The Internet Corporation for Assigned Names and Numbers (Icann) has voted to allow the creation new website domain suffixes.
The biggest reform made to the internet in recent years, Icann reportedly plans to expand the number website domain endings past the current 22.
Under the reform, website's internet addresses will be able to end with any word or combination of letters their creators choose.
Icann reportedly plans to allow companies and individuals to be able to apply for custom web endings from 12 January next year.
Currently there are 22 generic top-level domain names (gTLDs) and around 250 country-level domain names -- .uk, .de etc. With the reform Icann has expressed its desire for these numbers to grow, potentially into the hundreds.
The application process is apparently going to be a long and expensive one. Just applying for a custom domain ending will cost £114,000 ($185,000).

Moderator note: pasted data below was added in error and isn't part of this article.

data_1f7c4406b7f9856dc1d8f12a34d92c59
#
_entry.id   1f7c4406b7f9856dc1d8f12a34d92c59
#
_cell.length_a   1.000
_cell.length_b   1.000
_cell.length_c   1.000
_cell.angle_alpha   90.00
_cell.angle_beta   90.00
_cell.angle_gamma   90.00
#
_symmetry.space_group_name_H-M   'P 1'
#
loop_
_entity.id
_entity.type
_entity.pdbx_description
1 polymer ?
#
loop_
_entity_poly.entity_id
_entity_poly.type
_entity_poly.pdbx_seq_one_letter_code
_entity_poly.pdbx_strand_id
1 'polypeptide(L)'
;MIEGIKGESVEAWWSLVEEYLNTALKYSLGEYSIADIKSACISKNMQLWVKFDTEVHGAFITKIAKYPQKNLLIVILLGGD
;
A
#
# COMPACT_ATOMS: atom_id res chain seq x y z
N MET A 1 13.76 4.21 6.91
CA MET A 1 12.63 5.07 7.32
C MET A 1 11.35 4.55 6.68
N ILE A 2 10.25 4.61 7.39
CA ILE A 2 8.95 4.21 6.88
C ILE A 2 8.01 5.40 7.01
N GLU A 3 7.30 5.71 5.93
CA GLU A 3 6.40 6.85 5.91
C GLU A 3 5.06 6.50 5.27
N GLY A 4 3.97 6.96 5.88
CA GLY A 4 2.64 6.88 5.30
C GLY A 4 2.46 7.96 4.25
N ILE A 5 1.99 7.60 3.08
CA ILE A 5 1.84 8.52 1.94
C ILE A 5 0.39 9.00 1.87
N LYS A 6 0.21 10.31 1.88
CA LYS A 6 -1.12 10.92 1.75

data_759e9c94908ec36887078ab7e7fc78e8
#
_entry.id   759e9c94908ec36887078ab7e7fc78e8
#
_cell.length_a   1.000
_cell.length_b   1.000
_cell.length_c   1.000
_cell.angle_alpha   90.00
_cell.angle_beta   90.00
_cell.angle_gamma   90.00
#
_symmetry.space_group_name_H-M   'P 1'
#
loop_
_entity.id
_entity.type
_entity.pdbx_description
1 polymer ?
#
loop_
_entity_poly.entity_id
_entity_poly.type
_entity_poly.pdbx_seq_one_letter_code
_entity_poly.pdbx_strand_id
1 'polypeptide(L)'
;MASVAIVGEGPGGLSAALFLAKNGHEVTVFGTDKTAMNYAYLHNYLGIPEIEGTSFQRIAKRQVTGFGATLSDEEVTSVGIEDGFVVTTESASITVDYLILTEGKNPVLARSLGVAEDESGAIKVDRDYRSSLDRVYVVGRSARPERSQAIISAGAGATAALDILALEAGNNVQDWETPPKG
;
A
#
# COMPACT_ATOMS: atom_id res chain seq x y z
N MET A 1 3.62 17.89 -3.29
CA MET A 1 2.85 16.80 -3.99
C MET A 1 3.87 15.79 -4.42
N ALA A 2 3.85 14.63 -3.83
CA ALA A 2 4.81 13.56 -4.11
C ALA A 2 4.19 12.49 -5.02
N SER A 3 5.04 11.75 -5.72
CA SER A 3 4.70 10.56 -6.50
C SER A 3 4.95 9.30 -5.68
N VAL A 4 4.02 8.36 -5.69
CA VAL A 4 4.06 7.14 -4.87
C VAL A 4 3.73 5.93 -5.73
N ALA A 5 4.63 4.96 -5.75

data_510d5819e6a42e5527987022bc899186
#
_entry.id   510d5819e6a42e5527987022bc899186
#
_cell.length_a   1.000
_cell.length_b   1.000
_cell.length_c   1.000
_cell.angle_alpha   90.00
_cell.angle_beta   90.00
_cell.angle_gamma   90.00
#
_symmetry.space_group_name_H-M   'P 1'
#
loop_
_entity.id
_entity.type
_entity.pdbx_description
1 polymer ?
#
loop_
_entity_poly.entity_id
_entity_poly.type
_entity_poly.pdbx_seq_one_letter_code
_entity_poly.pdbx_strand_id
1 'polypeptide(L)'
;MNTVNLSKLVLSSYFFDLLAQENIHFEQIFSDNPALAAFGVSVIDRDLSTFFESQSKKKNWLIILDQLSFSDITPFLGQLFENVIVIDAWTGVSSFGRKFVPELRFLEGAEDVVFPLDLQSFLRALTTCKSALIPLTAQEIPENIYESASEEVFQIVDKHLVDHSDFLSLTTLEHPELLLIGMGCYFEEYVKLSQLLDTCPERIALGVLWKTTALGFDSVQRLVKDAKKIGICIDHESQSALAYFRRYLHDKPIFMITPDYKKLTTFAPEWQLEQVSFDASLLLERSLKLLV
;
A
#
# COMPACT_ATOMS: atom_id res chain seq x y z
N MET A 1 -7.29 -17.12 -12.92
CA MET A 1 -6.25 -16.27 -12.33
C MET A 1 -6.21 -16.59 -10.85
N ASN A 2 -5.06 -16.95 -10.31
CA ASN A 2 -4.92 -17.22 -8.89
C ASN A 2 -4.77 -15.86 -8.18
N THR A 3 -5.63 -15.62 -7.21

Additionally, in a bid to stop large companies hording domain endings, any application will also be required to demonstrate a legitimate claim to the domain ending it is applying for.
The money taken in application fees is set to help cover the cost incurred by Icann in implementing the new policy. A small portion has also been put aside to deal with charities that cannot get the endings they want.
The decision was six-years in the making and Icann is set to launch a new global communications programme to raise awareness of the new policy.